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Why did images of white, nuclear families dominate television in the 1950s? Why has it taken nearly 70 years for images of a diverse America—featuring people of color, immigrants, women as independent social beings—to appear on prime time television?  Challenging the longstanding belief that what appeared on television screens in the 1950s and after resulted from some social consensus, The Broadcast 41 addresses these and other questions by telling two intersecting stories. The first story documents the heterogeneous perspectives of a generation of progressive women who had been…

Marsha Hunt, the longest-lived of the 41 women listed in Red Channels in 1950, died last week. 

Along with Humphrey Bogart, Lauren Bacall, Danny Kaye, John Huston, and Katherine Hepburn, Hunt joined the Committee for the First Amendment, a group the grew out of attacks on the Hollywood writers, producers, and directors who became known as the Hollywood Ten and challenged the House Un-American Activities Committee's attacks on progressives in the film industry.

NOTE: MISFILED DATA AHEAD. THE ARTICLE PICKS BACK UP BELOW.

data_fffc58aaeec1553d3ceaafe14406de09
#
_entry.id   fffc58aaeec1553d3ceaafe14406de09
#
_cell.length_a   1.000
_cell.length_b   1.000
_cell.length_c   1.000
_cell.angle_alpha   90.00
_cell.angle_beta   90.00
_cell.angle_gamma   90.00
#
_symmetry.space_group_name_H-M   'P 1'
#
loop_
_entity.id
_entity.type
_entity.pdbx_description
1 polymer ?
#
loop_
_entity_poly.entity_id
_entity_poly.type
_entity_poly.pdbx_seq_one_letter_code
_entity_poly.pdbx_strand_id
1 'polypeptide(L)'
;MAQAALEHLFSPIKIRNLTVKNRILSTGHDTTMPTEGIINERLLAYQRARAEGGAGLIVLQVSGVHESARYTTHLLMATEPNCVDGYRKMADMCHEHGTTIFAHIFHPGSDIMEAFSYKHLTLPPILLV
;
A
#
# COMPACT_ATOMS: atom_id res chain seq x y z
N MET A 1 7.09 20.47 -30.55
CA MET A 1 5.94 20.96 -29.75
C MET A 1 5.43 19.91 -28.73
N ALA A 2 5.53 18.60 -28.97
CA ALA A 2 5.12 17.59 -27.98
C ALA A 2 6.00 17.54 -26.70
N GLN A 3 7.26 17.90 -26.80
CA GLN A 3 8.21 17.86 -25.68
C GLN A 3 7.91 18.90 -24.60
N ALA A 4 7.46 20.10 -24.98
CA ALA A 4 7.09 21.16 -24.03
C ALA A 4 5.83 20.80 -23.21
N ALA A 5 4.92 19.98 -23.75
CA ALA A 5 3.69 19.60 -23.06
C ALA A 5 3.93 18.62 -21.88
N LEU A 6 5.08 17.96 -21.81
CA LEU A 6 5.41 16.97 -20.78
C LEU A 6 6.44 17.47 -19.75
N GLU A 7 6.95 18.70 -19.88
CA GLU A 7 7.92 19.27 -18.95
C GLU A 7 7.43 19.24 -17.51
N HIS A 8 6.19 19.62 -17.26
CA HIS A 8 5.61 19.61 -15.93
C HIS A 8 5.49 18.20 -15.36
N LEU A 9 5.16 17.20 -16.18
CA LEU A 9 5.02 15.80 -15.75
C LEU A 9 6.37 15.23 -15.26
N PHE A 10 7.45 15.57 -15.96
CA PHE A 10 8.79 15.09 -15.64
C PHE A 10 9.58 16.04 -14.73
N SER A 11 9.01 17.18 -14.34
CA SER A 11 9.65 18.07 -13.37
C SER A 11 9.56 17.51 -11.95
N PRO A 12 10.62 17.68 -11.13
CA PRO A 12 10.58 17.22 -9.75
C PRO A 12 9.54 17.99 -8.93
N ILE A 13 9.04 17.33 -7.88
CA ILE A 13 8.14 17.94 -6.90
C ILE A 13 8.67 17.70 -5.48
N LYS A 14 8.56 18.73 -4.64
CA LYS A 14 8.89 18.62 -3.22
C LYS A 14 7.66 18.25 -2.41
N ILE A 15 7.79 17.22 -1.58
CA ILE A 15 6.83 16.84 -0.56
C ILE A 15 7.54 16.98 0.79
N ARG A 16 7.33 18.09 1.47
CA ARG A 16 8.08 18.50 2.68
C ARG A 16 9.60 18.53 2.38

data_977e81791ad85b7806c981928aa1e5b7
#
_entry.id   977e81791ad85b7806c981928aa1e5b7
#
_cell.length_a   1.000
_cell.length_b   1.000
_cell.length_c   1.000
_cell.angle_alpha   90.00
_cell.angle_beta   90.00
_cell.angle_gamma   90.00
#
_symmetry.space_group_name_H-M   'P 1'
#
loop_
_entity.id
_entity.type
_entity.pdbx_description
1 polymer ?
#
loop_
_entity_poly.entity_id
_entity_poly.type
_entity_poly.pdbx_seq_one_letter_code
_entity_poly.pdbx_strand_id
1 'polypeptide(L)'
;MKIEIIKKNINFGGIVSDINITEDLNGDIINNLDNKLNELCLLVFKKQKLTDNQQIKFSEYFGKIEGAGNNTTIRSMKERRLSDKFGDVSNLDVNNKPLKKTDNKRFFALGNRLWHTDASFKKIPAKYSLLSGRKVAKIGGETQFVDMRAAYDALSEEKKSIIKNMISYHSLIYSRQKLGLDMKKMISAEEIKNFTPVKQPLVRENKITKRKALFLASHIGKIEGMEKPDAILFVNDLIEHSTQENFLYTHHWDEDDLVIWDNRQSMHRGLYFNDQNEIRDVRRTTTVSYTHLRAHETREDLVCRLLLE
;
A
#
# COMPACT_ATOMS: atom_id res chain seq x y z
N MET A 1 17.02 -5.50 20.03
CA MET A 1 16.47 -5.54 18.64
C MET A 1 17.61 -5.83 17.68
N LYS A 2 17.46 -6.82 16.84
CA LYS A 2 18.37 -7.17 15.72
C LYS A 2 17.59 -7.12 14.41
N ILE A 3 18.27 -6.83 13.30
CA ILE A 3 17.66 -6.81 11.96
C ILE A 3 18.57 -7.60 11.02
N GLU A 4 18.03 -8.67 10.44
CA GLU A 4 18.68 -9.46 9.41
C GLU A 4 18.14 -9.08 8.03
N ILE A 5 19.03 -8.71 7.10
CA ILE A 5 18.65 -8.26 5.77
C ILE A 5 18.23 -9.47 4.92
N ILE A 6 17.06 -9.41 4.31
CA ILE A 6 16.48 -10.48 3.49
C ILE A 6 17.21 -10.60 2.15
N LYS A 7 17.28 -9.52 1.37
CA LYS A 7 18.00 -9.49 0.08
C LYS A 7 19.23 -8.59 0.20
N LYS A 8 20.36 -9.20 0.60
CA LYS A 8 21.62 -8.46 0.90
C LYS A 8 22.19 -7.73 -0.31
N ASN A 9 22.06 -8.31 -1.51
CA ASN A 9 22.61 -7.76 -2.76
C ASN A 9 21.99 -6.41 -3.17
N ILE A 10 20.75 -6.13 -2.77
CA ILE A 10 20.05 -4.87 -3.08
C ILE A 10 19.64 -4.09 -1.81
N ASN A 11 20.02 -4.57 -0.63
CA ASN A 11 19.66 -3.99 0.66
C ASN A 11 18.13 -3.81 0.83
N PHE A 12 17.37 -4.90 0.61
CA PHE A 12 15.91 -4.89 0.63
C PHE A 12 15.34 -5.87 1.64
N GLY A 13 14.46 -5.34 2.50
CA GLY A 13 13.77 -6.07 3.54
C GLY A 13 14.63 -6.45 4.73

Unlike the Hollywood liberals that sister…

Great review in Jump Cut about Being the Ricardos, the recent biopic about Lucille Ball and Desi Arnaz. Of interest to those interested in gender and TV history is its treatment of Judy Holliday, apparently the object of Ball's criticism. Evidence that Hollywood still loves a catfight between powerful women, rather than telling the more complicated and interesting story of two women who had obvious political and artistic differences.